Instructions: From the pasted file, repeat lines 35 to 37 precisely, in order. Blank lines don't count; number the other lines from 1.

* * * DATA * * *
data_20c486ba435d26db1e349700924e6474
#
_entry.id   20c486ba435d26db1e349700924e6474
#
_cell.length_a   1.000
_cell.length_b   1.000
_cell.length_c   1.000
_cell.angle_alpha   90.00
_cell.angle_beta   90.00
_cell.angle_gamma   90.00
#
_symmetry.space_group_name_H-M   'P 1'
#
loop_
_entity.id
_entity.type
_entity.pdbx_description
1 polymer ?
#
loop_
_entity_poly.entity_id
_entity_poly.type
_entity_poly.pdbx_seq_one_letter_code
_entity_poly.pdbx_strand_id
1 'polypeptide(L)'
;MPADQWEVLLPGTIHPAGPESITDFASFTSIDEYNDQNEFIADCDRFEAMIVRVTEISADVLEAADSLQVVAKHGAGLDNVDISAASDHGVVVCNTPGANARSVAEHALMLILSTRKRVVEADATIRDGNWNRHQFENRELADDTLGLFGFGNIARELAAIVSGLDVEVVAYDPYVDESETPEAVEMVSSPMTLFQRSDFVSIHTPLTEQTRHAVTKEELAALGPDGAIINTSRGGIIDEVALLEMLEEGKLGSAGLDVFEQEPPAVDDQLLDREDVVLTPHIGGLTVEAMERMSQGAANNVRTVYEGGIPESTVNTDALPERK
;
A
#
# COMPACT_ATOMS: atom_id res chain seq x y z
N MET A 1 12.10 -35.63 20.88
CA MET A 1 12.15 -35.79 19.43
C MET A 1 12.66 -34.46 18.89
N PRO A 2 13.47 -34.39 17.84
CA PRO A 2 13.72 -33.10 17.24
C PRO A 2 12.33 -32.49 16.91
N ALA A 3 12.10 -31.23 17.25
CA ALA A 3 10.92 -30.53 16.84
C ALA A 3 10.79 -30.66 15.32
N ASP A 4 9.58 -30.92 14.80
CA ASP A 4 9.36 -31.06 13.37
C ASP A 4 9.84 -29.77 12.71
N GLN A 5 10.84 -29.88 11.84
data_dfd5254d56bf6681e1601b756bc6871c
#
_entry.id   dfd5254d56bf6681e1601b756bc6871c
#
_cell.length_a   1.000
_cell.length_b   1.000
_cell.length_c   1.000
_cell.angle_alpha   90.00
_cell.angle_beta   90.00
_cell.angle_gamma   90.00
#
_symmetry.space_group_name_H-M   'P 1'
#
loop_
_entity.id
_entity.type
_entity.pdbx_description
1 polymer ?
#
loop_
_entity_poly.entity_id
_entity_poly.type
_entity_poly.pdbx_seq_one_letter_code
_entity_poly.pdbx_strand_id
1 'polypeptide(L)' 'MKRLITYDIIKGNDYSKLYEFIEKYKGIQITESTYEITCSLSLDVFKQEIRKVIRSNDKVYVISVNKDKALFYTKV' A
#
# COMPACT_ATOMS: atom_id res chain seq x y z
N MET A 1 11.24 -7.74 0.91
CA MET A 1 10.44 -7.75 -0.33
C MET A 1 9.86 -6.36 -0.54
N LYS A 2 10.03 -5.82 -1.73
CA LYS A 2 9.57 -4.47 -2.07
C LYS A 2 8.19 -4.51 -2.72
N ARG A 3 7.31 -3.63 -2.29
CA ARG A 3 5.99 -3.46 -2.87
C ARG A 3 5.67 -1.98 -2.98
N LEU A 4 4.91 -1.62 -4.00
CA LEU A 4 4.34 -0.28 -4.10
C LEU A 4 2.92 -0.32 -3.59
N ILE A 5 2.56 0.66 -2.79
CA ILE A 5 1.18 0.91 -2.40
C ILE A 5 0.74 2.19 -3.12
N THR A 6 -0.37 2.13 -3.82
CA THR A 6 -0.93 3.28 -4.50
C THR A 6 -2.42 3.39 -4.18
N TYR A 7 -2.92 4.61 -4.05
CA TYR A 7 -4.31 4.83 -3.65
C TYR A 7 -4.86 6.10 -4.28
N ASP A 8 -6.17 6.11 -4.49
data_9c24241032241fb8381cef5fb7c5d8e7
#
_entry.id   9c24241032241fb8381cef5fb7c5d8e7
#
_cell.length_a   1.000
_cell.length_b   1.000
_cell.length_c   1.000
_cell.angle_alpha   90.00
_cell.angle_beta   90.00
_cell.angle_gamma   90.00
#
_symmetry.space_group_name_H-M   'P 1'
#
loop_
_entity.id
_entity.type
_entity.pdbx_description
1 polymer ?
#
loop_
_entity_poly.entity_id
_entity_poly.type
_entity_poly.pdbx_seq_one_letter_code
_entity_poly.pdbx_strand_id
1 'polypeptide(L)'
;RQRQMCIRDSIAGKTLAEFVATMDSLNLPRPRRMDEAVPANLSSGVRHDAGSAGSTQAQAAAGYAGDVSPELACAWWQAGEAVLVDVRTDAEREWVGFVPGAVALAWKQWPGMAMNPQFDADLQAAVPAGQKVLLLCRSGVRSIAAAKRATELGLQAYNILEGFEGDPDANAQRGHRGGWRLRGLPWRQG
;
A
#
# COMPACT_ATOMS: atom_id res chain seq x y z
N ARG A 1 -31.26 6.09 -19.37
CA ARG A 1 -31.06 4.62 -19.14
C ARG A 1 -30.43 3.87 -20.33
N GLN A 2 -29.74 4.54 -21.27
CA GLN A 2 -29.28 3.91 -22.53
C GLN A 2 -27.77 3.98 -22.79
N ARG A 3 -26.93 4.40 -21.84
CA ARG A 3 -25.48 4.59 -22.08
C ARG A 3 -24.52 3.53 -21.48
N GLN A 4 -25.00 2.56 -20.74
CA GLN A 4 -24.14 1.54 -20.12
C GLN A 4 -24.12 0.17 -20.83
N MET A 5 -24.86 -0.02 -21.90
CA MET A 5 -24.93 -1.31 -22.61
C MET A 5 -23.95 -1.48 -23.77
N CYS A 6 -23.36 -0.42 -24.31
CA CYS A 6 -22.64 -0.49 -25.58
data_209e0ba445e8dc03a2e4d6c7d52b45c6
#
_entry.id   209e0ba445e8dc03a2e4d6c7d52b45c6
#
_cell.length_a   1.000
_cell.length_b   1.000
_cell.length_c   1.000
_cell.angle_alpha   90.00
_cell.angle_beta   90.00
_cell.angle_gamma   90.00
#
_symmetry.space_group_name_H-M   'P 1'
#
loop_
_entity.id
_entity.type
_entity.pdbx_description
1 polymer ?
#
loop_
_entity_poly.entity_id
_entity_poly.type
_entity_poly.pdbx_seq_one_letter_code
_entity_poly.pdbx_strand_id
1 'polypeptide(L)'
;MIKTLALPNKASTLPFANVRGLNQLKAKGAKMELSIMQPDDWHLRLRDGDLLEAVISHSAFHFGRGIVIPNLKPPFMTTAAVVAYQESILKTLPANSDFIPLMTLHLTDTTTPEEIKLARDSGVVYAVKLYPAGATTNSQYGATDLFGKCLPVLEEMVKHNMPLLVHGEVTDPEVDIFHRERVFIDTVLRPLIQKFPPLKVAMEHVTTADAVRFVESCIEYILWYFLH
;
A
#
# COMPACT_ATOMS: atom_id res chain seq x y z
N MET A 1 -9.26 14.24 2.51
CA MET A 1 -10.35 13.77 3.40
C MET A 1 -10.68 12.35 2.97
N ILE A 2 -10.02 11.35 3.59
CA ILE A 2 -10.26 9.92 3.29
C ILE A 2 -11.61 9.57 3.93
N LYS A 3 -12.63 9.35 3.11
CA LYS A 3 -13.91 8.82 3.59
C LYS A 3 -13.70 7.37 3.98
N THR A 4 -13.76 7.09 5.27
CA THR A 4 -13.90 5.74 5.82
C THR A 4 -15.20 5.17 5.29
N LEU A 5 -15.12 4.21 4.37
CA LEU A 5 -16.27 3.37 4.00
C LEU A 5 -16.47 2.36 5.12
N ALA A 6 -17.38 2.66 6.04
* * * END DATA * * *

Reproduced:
CA PRO A 2 13.72 -33.10 17.24
C PRO A 2 12.33 -32.49 16.91
N ALA A 3 12.10 -31.23 17.25